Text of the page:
Hopefully the Erev Rav are close to having served their purpose; that purpose that Moshe brought them out of Egypt, to be a tool in acquiring the Land of Israel in a worst-case scenario. Well, it was a worst-case scenario, the longest route was taken, and we should be close to the End.

If we can "see through Erev Rav" - then what does it say that through their evil, all we see is Geulah? Much like the God-Particle in science, is the only place on Earth that actively seeks God (ironically), then perhaps its the Erev Rav that is the most active in seeking Moshiach.

..."The Para Adumah": From Tumah comes Purity.

Erev Rav wanting Geulah is called Armilos - a distorted Redemption that is eternal exile. As the Gra says, Moshiach Ben Yosef will live, and see the downfall of Armilos, and usher in Moshiach ben David, when death will be swallowed up for good.

May it be in these days...

Click Here To Read About Bentzion Netanyahu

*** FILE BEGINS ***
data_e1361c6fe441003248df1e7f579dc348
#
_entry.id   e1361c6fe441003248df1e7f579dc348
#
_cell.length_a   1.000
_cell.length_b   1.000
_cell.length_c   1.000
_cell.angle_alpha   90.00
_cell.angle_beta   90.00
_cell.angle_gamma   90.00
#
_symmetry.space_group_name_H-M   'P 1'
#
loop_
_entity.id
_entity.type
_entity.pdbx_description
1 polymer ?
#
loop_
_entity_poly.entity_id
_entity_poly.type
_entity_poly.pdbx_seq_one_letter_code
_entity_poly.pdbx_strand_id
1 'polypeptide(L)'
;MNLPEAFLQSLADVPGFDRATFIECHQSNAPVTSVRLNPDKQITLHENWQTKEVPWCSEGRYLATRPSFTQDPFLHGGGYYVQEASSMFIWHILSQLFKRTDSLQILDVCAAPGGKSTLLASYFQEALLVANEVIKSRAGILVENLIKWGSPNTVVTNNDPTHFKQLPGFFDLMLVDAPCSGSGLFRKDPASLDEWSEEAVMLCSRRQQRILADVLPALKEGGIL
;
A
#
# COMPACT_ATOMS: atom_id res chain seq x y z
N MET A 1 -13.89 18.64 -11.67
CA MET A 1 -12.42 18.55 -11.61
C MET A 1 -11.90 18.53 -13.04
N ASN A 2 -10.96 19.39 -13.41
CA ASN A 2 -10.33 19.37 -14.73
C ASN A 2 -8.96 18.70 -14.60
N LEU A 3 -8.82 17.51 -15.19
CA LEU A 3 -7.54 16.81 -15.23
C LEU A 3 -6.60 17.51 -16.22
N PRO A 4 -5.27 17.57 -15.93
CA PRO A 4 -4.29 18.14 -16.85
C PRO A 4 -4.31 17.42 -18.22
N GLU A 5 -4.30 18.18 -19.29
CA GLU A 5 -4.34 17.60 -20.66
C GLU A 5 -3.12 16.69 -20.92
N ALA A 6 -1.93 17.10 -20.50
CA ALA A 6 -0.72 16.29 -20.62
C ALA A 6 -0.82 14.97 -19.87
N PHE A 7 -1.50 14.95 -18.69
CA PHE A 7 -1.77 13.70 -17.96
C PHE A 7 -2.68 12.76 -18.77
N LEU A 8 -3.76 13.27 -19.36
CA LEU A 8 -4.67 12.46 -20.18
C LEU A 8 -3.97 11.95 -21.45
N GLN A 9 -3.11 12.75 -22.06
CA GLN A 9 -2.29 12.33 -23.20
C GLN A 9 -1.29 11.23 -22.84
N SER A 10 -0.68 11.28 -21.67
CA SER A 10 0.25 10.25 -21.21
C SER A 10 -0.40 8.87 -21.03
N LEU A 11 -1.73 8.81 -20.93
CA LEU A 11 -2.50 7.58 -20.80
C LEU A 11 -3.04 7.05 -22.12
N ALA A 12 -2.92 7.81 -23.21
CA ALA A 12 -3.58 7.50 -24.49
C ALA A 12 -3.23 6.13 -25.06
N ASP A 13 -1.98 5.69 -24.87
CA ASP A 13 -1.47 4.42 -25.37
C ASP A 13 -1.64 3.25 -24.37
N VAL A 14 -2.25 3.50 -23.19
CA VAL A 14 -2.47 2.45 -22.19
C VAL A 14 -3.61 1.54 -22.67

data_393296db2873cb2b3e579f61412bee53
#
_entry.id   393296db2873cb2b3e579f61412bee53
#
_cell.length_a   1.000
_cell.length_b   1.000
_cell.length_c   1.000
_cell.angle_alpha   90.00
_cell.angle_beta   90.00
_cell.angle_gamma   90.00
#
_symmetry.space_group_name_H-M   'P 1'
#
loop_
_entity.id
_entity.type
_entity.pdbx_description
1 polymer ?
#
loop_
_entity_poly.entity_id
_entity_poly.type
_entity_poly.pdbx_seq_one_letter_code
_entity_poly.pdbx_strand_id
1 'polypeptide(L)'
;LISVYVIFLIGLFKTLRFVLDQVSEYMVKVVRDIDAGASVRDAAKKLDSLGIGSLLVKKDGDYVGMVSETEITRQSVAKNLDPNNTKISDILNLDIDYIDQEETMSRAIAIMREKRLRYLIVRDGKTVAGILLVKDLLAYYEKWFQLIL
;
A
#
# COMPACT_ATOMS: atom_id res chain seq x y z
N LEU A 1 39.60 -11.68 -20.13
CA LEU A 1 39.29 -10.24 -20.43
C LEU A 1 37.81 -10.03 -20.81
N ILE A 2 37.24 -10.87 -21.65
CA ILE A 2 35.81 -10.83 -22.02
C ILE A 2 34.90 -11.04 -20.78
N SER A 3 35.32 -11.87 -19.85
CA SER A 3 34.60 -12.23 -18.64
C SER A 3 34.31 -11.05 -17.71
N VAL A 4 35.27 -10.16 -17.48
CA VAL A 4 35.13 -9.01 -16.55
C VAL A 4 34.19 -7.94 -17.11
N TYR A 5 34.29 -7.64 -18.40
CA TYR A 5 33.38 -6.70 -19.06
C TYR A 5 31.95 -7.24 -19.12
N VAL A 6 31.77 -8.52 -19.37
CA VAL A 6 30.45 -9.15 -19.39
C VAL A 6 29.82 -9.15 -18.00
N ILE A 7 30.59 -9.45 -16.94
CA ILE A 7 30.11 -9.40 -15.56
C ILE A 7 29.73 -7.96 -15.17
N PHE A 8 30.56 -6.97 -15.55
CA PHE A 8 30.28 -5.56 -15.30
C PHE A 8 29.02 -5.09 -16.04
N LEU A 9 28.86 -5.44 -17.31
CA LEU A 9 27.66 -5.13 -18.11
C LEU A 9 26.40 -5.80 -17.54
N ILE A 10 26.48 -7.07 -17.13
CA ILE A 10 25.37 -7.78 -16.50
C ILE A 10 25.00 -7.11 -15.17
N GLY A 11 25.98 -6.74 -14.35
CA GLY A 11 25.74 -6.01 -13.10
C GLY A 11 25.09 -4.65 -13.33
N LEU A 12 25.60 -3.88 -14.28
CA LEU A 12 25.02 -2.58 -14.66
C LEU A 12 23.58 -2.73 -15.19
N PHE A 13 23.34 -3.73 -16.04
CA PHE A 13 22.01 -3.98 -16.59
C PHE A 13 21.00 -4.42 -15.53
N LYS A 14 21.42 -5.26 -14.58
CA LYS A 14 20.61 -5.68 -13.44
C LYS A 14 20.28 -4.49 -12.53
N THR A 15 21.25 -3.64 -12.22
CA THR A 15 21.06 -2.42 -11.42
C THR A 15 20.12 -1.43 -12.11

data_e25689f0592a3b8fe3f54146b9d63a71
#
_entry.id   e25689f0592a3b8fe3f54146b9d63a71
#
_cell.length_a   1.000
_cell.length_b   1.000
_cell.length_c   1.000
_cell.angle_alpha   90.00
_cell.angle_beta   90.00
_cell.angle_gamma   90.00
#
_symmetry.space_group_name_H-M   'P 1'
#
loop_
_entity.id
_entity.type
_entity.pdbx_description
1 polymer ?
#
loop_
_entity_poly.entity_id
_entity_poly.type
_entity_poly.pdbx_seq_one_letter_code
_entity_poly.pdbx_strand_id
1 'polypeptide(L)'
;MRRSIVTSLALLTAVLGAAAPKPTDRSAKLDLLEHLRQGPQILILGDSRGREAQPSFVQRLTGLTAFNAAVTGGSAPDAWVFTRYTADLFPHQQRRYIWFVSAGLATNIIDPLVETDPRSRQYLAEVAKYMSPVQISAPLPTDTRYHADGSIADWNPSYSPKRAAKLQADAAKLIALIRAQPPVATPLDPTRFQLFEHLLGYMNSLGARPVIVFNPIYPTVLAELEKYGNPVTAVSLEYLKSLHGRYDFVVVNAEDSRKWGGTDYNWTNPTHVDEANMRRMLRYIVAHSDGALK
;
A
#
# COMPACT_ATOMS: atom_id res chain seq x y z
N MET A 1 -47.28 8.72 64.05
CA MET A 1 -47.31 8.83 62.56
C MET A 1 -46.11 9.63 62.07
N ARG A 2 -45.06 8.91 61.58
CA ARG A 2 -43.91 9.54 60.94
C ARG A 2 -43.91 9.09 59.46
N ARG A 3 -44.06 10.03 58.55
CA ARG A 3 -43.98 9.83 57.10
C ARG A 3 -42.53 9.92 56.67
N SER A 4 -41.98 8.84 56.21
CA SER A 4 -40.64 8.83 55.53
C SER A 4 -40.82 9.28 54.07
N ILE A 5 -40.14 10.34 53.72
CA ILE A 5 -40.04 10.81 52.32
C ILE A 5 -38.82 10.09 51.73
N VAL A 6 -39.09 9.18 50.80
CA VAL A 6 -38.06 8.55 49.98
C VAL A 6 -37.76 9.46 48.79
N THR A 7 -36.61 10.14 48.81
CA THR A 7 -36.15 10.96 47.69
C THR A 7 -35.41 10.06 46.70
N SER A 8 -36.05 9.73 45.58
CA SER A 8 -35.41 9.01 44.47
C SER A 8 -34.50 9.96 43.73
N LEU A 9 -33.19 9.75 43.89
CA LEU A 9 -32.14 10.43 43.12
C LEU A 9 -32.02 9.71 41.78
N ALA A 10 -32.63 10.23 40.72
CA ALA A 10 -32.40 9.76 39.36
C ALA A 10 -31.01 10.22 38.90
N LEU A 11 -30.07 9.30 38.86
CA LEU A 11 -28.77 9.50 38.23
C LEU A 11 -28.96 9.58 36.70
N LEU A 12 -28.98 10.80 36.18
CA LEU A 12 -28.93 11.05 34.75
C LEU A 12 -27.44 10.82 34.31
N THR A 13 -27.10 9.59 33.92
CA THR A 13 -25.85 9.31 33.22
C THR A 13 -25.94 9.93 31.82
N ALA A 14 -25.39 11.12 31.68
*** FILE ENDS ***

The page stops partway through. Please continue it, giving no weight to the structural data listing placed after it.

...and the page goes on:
Benzion was a prominent Revisionist Zionist activist in the US, served as secretary to Ze'ev Jabotinsky, was a writer and editor; Yacimovich to PM: Your father was unique, he left a deep imprint on Israeli society. Photo: REUTERS/POOL New Benzion Netanyahu, father of Prime Minister Binyamin Netanyahu, died early Monday morning at the age of 102. The Labor and Meretz parties withdrew their no-confidence votes in the Knesset, out of respect for the prime minister. Benzion Netanyahu had been a prominent Revisionist Zionist activist in the US, had served as secretary to Ze'ev Jabotinsky, and was a writer and editor. He died at the age of 102. The senior Netanyahu was born in Warsaw, Poland in 1910, and was a historian and a professor emeritus at Cornell University. He lived in Jerusalem when he died. He married Tzila Segal in 1944, and remained married until her death in 2000. Benzion was father to three sons with Segal: Yonatan Netanyahu, a Sayeret Matkal commander who was the sole Israeli casualty during the successful operation to free hundreds of hostages in Entebbe, Uganda who were taken aboard a hijacked airplane, Iddo Netanyahu, a radiologist and writer, and Binyamin Netanyahu, the prime minister of Israel. He was secretary to Ze'ev Jabotinsky, a Revisionist Zionist leader credited with fathering the movement in the United States. At a party to celebrate his father's 100th birthday, the Jewish Chronicle quoted the prime minister as having said: "I learned from you to look into the future." Knesser speaker Reuven Rivlin told Israel Radio that "Bibi learned the pure Zionism from a man who was so close to Jabotinsky," adding that the prime minister "was educated in a home where Zionism was a Zionism with no compromise... though Bibi's realpolitik was much more developed." "Professor Netanyahu was an important scholar, both profound and original," Education Minister Gideon Sa'ar said of the late Netanyahu. "His wide research on the [Spanish] Marranos and the Inquisition period was revolutionary, and has important historical value." Sa'ar said Benzion was Zionist to the core, adding that he was the "outstanding pupil of Herzl and Jabotinsky." Labor Party leader Shelly Yacimovich sent her condolences to the prime minister, writing that "we all have only one father. And in your case, we are talking about a unique man, distinguished historian, an ideologue and an intellectual who left a deep imprint on Israeli society. Benzion served as the executive director of the New Zionist Organization of America during the 40s, making him a prominent Revisionist Zionist activist in the United States. He became the chief editor of the Encyclopedia Hebraica during his stay in Israel. He was also editor of the group's biweekly US publication, Zionnews, where he authored editorials that typically dealt with the latest Palestine-related political developments and controversies. In one editorial that Benzion wrote, on the occasion of the springtime Passover holiday, Benzion contemplated how the suffering of the Jews could never separate them from their faith or extinguish their hopes: “Through oceans of blood, our blood, through oceans of tears, our tears, hated, persecuted, beaten, wandering and homeless, we assemble at the Pessah Seder to thank God for our liberation from Egypt, and to express once again the hope of the Haggada: ‘This year we are still slaves – next year we shall be free men.’” "Only a nation of our spiritual caliber could come through the ages of unparalleled sufferings with its spirit unbroken; still alive; still striving for liberty. Next year we shall be free men,” he opined.